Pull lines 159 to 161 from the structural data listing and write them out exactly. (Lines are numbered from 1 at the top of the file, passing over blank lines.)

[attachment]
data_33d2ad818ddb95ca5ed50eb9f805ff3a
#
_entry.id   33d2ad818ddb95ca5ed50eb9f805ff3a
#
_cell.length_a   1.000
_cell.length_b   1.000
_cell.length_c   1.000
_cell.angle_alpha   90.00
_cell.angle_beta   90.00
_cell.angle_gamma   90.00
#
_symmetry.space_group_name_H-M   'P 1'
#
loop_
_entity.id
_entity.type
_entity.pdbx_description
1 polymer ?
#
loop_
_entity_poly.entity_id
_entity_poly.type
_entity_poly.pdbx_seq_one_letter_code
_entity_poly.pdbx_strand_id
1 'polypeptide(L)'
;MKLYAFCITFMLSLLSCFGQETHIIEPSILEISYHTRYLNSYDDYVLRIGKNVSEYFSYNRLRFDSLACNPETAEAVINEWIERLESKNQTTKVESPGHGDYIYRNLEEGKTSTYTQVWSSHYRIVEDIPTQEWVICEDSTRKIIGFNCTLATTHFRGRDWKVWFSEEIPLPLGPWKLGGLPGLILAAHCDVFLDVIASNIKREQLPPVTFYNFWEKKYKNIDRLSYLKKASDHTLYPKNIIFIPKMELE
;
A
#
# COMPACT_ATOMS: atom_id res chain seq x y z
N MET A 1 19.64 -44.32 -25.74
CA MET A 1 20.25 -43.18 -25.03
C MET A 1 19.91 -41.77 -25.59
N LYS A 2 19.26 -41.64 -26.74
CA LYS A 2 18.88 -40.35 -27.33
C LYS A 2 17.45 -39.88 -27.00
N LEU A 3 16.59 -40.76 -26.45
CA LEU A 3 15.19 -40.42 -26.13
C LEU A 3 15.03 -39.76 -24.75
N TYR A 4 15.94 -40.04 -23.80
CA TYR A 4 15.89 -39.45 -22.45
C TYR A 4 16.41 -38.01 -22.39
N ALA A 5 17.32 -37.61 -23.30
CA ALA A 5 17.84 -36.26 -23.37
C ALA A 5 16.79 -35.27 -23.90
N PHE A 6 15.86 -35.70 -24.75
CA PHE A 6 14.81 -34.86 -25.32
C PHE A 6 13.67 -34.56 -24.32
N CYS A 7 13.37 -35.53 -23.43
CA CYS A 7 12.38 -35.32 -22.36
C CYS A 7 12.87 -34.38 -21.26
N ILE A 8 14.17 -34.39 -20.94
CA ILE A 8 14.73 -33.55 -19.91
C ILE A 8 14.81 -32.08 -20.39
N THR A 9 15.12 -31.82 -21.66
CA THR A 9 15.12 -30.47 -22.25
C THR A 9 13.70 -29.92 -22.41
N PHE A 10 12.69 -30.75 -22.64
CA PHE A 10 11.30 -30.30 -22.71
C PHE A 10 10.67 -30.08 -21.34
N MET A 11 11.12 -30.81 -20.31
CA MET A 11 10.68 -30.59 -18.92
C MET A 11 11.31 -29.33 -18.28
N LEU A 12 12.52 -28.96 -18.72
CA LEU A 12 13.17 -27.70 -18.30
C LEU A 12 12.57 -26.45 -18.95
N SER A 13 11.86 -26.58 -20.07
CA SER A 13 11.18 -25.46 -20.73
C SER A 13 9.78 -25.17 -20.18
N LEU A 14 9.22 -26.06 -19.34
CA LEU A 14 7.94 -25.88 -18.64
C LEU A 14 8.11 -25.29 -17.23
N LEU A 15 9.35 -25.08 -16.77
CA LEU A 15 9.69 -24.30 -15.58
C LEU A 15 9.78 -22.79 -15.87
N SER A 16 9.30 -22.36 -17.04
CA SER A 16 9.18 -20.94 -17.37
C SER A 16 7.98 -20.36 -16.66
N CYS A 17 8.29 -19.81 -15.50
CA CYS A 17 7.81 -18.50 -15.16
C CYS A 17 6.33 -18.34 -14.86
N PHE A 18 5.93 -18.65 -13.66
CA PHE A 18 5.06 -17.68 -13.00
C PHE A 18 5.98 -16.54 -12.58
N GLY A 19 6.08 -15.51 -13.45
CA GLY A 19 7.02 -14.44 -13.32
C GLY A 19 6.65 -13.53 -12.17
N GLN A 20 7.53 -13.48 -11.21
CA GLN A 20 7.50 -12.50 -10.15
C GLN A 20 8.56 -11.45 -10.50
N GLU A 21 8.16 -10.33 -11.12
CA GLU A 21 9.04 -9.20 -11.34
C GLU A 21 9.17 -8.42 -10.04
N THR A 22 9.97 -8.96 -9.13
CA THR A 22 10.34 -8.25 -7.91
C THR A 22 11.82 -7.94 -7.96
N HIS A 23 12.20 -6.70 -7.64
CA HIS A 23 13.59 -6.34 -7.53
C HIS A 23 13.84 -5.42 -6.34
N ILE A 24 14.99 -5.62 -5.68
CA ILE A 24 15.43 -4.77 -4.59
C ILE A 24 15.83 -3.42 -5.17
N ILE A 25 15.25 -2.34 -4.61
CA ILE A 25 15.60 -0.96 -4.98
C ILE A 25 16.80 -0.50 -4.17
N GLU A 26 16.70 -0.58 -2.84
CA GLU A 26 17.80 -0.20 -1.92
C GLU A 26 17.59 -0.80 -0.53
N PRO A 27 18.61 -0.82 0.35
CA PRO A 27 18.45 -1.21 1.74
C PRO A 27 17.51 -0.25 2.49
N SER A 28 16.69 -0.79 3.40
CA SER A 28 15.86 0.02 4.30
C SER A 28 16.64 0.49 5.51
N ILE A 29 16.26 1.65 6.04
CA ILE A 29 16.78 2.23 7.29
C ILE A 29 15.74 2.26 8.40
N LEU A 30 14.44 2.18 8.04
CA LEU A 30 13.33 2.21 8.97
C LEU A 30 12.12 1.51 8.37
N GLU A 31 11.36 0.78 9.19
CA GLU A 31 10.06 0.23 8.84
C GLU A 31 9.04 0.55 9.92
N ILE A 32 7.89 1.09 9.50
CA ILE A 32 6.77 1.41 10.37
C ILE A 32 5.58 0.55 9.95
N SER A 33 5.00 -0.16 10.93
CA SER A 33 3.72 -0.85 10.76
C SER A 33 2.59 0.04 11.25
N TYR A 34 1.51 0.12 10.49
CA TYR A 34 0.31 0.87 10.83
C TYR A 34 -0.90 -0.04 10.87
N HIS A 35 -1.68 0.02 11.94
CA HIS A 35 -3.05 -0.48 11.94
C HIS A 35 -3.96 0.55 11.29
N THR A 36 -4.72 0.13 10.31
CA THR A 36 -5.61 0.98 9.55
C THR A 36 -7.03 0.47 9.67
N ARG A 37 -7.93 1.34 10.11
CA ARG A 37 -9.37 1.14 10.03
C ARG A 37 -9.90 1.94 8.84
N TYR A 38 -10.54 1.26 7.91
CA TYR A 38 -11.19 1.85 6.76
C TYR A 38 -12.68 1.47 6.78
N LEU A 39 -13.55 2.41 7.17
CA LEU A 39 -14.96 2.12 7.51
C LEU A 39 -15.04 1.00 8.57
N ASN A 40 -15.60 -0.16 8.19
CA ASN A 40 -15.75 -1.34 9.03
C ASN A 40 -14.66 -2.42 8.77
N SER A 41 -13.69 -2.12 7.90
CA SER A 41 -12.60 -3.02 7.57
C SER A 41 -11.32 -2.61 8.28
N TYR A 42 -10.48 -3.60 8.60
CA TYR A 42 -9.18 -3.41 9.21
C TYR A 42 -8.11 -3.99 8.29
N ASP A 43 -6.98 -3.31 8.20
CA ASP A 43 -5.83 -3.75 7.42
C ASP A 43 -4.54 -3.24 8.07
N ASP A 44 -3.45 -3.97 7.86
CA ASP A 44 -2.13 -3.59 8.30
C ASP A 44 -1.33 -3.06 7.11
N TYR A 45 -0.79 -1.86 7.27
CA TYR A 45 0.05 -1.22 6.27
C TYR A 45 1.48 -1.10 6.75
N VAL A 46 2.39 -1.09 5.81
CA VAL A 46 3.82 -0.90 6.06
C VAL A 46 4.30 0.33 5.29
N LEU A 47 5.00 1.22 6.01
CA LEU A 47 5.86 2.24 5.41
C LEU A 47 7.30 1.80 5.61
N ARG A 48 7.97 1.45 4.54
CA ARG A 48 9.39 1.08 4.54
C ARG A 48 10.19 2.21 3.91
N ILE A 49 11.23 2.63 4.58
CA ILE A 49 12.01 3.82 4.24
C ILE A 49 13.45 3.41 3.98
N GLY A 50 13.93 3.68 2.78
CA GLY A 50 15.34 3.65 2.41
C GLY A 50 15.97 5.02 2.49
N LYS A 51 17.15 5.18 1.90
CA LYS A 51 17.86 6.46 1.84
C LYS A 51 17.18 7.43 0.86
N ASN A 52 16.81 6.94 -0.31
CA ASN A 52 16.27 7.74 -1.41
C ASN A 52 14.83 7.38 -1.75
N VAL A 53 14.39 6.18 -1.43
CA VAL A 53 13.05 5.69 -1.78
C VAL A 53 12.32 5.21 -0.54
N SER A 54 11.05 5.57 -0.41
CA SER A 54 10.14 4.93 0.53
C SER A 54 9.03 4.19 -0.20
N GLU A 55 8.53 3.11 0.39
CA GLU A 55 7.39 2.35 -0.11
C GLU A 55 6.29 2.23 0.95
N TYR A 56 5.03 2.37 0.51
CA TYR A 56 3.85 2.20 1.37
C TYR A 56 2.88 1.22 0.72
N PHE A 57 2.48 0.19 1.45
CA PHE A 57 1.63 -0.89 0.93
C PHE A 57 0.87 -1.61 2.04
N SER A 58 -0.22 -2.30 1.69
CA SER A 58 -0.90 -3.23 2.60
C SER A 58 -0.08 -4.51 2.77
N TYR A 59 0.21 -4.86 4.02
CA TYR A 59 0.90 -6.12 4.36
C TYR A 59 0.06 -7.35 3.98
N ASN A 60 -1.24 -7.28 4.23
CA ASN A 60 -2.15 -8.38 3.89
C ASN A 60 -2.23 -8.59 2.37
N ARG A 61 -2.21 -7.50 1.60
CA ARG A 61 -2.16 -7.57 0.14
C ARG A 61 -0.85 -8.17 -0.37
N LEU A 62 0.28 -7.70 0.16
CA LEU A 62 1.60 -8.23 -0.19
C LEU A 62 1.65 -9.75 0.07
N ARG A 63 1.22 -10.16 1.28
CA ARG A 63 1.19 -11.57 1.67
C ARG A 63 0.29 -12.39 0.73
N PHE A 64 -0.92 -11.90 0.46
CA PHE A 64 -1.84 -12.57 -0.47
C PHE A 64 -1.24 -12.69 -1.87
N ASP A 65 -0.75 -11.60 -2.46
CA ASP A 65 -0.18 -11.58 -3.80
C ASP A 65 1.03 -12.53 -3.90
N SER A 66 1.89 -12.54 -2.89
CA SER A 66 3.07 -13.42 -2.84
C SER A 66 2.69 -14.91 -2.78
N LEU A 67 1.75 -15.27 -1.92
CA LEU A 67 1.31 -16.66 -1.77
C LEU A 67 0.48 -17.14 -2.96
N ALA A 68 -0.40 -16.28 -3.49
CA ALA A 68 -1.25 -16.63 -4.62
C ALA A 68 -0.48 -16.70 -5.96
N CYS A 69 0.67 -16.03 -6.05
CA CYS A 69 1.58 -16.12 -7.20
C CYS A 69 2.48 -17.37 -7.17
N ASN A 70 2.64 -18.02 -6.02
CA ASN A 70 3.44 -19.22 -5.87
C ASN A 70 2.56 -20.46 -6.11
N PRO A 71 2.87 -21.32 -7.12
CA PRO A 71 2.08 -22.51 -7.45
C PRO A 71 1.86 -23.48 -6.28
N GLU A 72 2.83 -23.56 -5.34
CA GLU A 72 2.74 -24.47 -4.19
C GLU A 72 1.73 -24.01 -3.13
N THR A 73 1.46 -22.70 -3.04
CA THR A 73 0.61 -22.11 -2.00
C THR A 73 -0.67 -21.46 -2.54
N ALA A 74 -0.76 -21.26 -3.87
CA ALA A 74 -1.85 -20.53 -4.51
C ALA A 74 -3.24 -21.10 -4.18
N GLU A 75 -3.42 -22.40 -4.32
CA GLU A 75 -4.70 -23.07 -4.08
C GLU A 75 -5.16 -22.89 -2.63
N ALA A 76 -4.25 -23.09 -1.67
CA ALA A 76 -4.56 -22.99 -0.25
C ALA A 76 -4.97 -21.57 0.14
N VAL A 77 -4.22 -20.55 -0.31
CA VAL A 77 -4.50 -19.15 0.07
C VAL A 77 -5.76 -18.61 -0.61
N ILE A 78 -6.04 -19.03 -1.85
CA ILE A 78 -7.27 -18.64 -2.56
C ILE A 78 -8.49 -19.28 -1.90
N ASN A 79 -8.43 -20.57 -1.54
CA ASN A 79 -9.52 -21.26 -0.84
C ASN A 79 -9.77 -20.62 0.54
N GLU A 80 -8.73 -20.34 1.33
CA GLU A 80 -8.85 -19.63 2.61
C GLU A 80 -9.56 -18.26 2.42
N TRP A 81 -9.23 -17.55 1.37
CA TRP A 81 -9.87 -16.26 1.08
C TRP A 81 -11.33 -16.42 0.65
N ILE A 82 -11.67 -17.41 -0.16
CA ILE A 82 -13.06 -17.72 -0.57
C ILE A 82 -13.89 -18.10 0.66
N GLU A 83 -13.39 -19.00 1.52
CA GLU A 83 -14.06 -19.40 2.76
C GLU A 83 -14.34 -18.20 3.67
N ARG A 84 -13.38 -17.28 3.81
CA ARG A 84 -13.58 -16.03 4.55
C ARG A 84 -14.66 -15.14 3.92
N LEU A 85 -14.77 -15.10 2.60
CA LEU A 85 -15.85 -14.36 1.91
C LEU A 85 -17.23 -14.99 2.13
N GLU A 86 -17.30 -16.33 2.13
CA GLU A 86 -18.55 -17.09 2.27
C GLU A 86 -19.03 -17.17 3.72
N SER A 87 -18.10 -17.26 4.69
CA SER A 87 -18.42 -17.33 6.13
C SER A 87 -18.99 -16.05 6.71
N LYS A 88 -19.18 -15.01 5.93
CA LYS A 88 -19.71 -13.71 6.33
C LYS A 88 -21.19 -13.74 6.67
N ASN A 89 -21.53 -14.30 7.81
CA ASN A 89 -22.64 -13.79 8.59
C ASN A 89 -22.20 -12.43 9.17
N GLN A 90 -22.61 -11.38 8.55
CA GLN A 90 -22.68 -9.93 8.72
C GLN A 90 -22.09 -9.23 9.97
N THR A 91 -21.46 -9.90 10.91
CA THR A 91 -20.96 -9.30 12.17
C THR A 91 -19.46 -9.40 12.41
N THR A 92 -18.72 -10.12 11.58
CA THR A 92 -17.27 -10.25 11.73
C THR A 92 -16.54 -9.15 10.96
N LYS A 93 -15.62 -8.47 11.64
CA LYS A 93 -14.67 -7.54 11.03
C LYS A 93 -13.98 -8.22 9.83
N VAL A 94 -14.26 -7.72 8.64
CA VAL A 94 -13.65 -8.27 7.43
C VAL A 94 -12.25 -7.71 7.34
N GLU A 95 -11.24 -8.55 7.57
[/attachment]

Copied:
C ASP A 43 -4.54 -3.24 8.07
N ASP A 44 -3.45 -3.97 7.86
CA ASP A 44 -2.13 -3.59 8.30